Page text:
Thursday, April 23, 2020

Stalin’s Anti-Semitism was Both ‘Fanatic and Pragmatic,’ Emil Pain Says

Paul Goble

            Staunton, April 22 – Emil Pain, a specialist on ethnic conflict at Moscow State University, has been putting out a series of articles on “overcoming stereotypes” about the history of ethnic issues in Soviet and Russian history. His latest focuses on Stalin’s approach to the Jews up to 1945. And he promises additional articles on the period from 1945 to 1953.

            Pain begins his essay on the MBK portal by noting that “three quarters of Russians in March 2020 said they considered the Soviet era the best in the history of the country. It would be interesting to know how representatives of peoples subjected to forcible deportation feel about this” (

            “It is possible,” he suggests, “ethnic Jews would find it more difficult to specify their attitude toward that period because the policy of state anti-Semitism in the USSR was always masked and conducted under the cover of official condemnation of that.” Moreover, periods of discrimination alternated in the Stalinist era “with periods of greater opportunities for mobility.”

            Scholarly discussions of both the nature of Stalinist anti-Semitism, Pain continues, continue unabated. In this essay, the Moscow researcher says he wants to focus in on “only one characteristic of Stalinist anti-Semitism as government policy, the pragmatism of this policy, something not typical for xenophobia which typically operates on irrational emotions.”

            Leonid Luks, who was born in the USSR but now teaches at the University of Ingolstadt in Germany, has observed, Pain notes, that “in contrast to the fanatic anti-Semite Hitler, for whom the destruction of Jews was an absolute priority, Stalin … was capable of restraining his hatred if this would guarantee him the preservation of his despotic rule.”

            In the first decades of Soviet power, Stalin actually took steps to benefit Jews just as he did for almost all other national minorities, carrying out a policy of “affirmative action” to compensate for the oppression these groups suffered in the past. But by the time of the Great Terror, Stalin and the Soviet state sought to suppress ethnic minorities.

            “The korenizatsiya [“rooting”] carried out by Stalin beyond any question does not gtive a basis for accusing him of anti-Semitism. On the contrary, in this era, previously unknown possibilities for self-realization appeared for the Jews.”  At the same time, “the repressions of 1937-1938 do not testify about a policy of anti-Semitism.”

            That is because “in contrast to repressions at the end of the 1940s,” the purges of the 1930s were not directed at the Jews as Jews. They suffered but not in numbers significantly greater than their share in the population as a whole. But “the majority of experts,” Pain says, say that ‘the first manifestations of the Stalinist policy of anti-Semitism appeared in 1939.”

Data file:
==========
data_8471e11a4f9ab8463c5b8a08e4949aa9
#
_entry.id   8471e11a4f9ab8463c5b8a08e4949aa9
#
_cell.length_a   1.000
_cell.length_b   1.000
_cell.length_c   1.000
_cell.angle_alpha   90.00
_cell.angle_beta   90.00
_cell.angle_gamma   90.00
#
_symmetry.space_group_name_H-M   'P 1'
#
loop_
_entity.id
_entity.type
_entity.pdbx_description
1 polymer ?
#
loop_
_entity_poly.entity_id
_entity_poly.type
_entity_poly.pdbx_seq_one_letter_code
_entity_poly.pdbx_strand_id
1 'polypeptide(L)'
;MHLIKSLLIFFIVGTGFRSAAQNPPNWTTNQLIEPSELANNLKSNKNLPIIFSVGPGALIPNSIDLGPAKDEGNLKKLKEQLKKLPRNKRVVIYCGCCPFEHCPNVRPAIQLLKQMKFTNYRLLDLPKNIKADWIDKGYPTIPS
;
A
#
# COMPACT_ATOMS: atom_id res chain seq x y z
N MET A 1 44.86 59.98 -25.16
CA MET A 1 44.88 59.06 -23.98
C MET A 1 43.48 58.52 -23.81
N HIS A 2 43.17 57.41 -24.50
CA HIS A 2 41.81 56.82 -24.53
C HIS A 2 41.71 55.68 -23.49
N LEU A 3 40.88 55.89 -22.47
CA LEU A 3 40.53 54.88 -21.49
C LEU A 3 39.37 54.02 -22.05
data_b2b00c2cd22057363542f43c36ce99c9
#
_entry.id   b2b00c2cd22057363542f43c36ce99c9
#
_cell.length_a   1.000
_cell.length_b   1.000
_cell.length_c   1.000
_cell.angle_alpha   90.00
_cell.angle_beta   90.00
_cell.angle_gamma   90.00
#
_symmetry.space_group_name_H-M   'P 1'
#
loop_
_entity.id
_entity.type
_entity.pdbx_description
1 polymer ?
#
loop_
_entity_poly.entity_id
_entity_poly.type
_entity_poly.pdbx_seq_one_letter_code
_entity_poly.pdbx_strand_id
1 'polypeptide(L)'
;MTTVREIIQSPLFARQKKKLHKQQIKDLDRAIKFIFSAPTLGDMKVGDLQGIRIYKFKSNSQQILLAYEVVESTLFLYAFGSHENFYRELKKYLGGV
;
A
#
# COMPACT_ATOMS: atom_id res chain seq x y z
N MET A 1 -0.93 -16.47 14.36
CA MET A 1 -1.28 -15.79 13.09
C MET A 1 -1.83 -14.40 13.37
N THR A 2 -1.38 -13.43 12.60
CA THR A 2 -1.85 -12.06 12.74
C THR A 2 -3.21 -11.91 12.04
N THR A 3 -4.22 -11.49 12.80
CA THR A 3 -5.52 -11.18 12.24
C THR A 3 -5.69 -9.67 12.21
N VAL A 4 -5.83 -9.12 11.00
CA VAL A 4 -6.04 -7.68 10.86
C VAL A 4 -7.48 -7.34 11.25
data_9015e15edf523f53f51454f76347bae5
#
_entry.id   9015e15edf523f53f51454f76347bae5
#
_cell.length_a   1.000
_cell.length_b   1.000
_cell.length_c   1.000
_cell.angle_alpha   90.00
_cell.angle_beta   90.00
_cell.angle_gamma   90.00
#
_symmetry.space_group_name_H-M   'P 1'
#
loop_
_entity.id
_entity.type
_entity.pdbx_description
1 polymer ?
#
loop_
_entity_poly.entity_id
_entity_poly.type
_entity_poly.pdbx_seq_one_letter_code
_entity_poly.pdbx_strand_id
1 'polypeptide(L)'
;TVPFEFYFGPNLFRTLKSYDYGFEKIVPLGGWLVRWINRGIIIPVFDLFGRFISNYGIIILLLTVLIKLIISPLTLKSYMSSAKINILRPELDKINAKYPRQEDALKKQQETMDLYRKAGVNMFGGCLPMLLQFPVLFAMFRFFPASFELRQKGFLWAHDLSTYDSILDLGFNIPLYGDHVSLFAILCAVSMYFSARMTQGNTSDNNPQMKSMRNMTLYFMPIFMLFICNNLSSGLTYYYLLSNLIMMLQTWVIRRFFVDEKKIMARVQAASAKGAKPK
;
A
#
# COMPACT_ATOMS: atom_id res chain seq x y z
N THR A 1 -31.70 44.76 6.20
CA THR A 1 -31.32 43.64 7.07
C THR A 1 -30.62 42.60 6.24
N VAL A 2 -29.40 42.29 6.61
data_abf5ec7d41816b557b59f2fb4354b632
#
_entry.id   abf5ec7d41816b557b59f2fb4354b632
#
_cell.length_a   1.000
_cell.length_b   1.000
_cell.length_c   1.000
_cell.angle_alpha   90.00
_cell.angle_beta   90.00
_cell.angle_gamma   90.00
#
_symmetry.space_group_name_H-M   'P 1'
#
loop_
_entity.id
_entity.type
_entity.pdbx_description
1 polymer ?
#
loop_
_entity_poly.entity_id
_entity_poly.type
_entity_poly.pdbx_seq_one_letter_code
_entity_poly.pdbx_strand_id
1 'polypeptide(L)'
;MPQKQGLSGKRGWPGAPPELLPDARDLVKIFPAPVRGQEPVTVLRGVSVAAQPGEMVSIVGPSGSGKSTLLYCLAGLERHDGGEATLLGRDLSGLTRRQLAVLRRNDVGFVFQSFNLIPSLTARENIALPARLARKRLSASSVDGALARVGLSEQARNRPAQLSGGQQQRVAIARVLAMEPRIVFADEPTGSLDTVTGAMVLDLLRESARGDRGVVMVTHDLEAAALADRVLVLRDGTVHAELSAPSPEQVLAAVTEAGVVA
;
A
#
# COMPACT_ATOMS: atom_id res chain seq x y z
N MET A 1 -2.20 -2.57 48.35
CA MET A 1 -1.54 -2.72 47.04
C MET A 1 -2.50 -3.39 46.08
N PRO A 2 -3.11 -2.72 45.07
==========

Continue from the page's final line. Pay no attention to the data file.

In May 1939, Stalin fired Maksim Litvinov as his foreign minister at least in part because he was Jewish and would be an obstacle in developing ties with Hitler. And Litvinov’s successor, Vyacheslav Molotov, told his biographer that Stalin ordered him to purge Jews from the foreign ministry which he did.

            Following the German invasion and the massive initial defeats the Soviets suffered, Stalin decided that he needed “new ideological bindings” in place of internationalism in order to mobilize the army and the population.  Stalin thus began to use rhetoric which he had earlier struggled against.

            “If during korenizatsiya Stalin proclaimed the need for a struggle ‘with survivals of great power chauvinism which is a reflection of the former privileged position of the Great Russians,’ then from the start of the war, he began to base his statement on great powerness and on the principle of a hierarchy of peoples headed by the Russian people as ‘the elder brother.’”

            “This was Stalin’s NEP – the New Ethnic Policy, oriented at populism toward the ethnic majority and traditionalist rhetoric,” Pain says. These trends grew during the war and were capped by Stalin’s May 1945 toast to the Russian people because in the dictator’s view, it “is the most outstanding nation of all the nations within the Soviet Union.”

            During the war, Stalin’s elevation of the Russians as “the state-forming people” were taken by the party nomenklatura “as a signal for the latest ethnic purge of cadres. And in August 1942, the head of the Central Committee’s Agitation and Propaganda Administration called for eliminating Jews from many positions.

            And in the fall of 1944, Georgy Malenkov, the party secretary for organizational and cadres issues, told party organizations that “the appointment of people of Jewish nationality was undesirable.” And at the same time, Moscow introduced restrictions on the admission of Jews to higher educational institutions.

            What many call “the dark years of Soviet Jewry” followed. They will be the subject of Pain’s next essay.

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